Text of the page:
Or: Hardware manufacturers, get your software-act together.

If you connect a P2 card to your Mac, which icon do you see? Chances are it’s the generic white one on the left. If so, you’re missing out on a lot of speed.

Why? The driver you installed, is ignored by macOS because it’s not code signed. Read on to learn why and most importantly — how to fix it.

A little backstory

A few years back, life was simple for macOS developers. Write code, make sure it compiles, and distribute it. C’est ça.

Not anymore. With Apple’s continued focus on security, macOS is becoming more and more a fortress. Which is good. Very good. The side effect, however, is that a whole bunch of companies can’t be bothered to keep up, and invest a bit of time and effort in their user’s security.

Manufacturers love proprietary storage solutions; Sony, RED, DJI, Codex, Nokia and Panasonic all have at least one. Proprietary storage comes with proprietary drivers, and since we’re talking I/O here, these drivers need to be able to reach into macOS very, very deep. They’re system extensions or, in macOS terminology, kexts.

To be able to run an app on macOS, Apple requires the developer to sign it with an certificate. The process is far from easy and not without hurdles, but it exists for a good reason, so we just put up with it. If an app isn’t signed, it’s still possible to run it, but with each new macOS, Apple is justly putting more and more limitations on it. You don’t want to run unsigned apps. Period. It’s like leaving your front door wide open, at all times.

Hardware companies are notoriously bad at code signing their software, or at least at updating the certificates. For an app, it’s not (yet) a blocker; macOS will show you an alert, and point you to a workaround. But not so much for kexts. Its existence on your Mac doesn’t mean a thing. The OS will just ignore it. As a user, you have no way of telling if your installed kext is actually working.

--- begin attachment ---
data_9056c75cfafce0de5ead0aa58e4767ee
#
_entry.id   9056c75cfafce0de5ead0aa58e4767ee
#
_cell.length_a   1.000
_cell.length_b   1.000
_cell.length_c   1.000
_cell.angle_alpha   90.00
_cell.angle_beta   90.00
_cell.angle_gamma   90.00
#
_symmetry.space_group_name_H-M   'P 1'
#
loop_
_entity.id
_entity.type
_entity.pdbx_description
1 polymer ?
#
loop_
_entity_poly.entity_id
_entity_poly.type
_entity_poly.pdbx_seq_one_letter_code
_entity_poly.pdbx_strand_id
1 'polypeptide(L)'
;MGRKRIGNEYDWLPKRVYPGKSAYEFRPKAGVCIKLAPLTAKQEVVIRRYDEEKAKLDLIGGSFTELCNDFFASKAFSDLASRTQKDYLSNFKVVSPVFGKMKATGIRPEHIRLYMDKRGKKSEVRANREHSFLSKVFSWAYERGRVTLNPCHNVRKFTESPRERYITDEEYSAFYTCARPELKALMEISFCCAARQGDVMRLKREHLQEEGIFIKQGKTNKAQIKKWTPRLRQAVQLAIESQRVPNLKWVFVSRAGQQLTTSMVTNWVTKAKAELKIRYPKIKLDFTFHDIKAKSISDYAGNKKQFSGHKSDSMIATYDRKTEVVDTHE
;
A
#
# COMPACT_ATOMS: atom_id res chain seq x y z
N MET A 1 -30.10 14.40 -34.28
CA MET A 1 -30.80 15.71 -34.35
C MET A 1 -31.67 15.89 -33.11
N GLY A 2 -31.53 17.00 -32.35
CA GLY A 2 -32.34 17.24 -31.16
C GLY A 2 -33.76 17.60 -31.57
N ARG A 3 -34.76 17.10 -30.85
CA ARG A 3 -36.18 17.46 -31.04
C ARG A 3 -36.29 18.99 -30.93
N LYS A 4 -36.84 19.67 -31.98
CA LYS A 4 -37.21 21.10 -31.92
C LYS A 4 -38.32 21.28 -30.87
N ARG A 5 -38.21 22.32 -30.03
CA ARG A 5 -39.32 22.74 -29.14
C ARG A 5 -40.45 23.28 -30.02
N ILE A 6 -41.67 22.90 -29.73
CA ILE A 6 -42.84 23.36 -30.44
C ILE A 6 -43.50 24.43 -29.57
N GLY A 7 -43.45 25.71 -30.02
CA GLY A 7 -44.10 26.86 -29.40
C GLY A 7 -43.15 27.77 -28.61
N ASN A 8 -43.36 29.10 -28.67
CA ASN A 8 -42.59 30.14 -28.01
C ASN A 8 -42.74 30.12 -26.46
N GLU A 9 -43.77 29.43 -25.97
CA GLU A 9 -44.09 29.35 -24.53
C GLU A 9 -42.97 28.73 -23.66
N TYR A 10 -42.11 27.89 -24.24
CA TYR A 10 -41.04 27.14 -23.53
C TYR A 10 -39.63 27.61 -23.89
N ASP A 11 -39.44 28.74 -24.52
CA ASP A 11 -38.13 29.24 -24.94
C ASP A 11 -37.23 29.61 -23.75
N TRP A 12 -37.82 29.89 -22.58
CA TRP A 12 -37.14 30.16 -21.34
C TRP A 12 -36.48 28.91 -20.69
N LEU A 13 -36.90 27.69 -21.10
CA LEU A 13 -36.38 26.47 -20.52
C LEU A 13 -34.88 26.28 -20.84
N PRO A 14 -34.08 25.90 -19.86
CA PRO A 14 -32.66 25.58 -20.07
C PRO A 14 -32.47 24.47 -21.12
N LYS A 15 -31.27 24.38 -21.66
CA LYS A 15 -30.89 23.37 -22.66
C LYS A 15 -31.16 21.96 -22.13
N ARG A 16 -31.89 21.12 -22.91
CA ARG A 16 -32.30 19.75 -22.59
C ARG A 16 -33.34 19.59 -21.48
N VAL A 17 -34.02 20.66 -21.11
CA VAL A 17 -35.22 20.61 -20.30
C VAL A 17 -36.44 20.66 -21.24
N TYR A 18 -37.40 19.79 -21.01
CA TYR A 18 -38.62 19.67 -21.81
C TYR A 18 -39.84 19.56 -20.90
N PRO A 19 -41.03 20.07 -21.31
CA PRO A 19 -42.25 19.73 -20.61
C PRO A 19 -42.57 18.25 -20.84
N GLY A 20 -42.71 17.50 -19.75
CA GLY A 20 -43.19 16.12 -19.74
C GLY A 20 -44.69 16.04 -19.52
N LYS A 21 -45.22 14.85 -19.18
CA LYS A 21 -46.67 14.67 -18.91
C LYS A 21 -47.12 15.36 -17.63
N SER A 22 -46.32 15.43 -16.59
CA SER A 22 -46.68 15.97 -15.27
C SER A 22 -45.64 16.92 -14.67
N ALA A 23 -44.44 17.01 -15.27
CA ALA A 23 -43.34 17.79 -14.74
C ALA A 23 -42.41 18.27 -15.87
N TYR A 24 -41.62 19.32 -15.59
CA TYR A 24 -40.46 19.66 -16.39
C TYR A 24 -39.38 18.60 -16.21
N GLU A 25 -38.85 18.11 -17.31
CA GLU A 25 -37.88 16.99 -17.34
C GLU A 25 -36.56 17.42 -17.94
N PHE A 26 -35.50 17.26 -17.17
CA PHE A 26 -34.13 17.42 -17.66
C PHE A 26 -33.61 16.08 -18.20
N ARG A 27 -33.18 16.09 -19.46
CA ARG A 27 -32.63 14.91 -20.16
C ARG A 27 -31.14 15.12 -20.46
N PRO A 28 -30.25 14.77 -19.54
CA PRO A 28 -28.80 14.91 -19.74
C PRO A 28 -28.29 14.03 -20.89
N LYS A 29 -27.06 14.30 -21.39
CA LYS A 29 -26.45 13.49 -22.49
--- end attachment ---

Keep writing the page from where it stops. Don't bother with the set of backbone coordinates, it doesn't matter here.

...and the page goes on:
So, here’s an open invitation: hardware manufacturers, feel free to reach out to us. We’ll help you with the code signing of your apps and drivers.

An intermediate solution

Going by the number of support requests we get, this issue is most persistent for Panasonic users. We created a walkthrough to guide you through the installation process. Next to that, here’s a free tool to determine if your system extensions are the right version, and actually working:

Hedge’s P2 Driver Checker

P2 Driver Install Walkthrough

During the installation of the driver, there are a couple of things you need to make sure not to skip:

Not kidding.
    Depending on your settings and OS, you get either one of these. They both mean “no (valid) certificate found.”

    3. Open Anyway — be very sure that you downloaded this package from the Panasonic site, since this is an open invitation for malware creators, to create an infected version and spread that across the internet.

    (4. Now, you need to install a font. Although any additional download during a driver installation should be a big red flag for malware, this one is actually legit. It’s a Chinese font, already bundled with macOS, but what gives… let’s just redownload it 🤦‍♂️)

    5. Success! Oh, wait…

    … one more thing: system extensions.

    If a system extension is installed without valid code signing, chances are you’ll never know. Only during the first 30 minutes after a system restart will macOS give you the opportunity to acknowledge that you want to grant an unsigned kext access to your Mac. If you’re lucky, you’ll get an alert.

    So, restart your Mac, go back into System Preferences > Security & Privacy , unlock the pref pane 🔐 and click Allow.

    Time for the final restart, and the final hurdle.

    Which driver?

    If you have a P2 card at hand, check if you see a custom icon. If you do, you have correctly installed the driver. Congratulations! But, which one?

    There are two: Panasonic released a new driver for Sierra and High Sierra (4.0.17). The problem is that the old driver (3.2.2) works fine too, but doesn’t give you high speed offloads.

    If you get that P2 icon, your system extensions are working. But you won’t know if it’s the right version.

    That’s a lot of stuff to do manually, so we automated it. Run this app, and you’ll know in a few seconds if all is well:

    Hedge’s P2 Driver Checker. Click to download.

    Still having issues?

    There’s only one thing you can do: delete the kexts, and redo it all. You’ll need to delete two files inside your Macintosh HD/Library folder:

    • All macOS versions: /Library/Extensions/P2DriveFamilyDriver.kext
    • macOS 10.12 and up: /Library/Extensions/AJ_MPD1_ProtocolService.kext